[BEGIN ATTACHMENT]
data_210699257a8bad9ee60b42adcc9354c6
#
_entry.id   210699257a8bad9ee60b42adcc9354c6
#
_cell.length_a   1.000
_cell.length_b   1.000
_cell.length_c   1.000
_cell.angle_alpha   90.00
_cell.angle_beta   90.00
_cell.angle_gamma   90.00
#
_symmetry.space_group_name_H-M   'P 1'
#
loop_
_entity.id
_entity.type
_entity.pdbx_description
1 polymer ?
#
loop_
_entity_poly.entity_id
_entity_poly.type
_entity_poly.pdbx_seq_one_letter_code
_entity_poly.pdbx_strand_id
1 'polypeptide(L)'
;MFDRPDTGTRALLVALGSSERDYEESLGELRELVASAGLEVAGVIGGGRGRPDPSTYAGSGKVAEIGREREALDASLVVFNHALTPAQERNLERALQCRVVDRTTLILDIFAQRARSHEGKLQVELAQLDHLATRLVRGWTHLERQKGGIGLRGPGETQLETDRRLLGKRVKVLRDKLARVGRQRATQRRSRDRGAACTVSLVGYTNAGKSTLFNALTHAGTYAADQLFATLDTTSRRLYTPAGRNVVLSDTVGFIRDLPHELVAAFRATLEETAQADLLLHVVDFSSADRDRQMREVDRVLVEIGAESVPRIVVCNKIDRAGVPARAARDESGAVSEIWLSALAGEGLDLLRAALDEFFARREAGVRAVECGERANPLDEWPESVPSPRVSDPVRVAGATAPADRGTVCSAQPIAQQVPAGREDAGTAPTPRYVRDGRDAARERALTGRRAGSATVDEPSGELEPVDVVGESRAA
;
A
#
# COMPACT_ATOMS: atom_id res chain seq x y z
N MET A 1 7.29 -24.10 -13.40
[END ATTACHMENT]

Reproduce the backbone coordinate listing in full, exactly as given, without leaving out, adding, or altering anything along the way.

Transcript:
data_210699257a8bad9ee60b42adcc9354c6
#
_entry.id   210699257a8bad9ee60b42adcc9354c6
#
_cell.length_a   1.000
_cell.length_b   1.000
_cell.length_c   1.000
_cell.angle_alpha   90.00
_cell.angle_beta   90.00
_cell.angle_gamma   90.00
#
_symmetry.space_group_name_H-M   'P 1'
#
loop_
_entity.id
_entity.type
_entity.pdbx_description
1 polymer ?
#
loop_
_entity_poly.entity_id
_entity_poly.type
_entity_poly.pdbx_seq_one_letter_code
_entity_poly.pdbx_strand_id
1 'polypeptide(L)'
;MFDRPDTGTRALLVALGSSERDYEESLGELRELVASAGLEVAGVIGGGRGRPDPSTYAGSGKVAEIGREREALDASLVVFNHALTPAQERNLERALQCRVVDRTTLILDIFAQRARSHEGKLQVELAQLDHLATRLVRGWTHLERQKGGIGLRGPGETQLETDRRLLGKRVKVLRDKLARVGRQRATQRRSRDRGAACTVSLVGYTNAGKSTLFNALTHAGTYAADQLFATLDTTSRRLYTPAGRNVVLSDTVGFIRDLPHELVAAFRATLEETAQADLLLHVVDFSSADRDRQMREVDRVLVEIGAESVPRIVVCNKIDRAGVPARAARDESGAVSEIWLSALAGEGLDLLRAALDEFFARREAGVRAVECGERANPLDEWPESVPSPRVSDPVRVAGATAPADRGTVCSAQPIAQQVPAGREDAGTAPTPRYVRDGRDAARERALTGRRAGSATVDEPSGELEPVDVVGESRAA
;
A
#
# COMPACT_ATOMS: atom_id res chain seq x y z
N MET A 1 7.29 -24.10 -13.40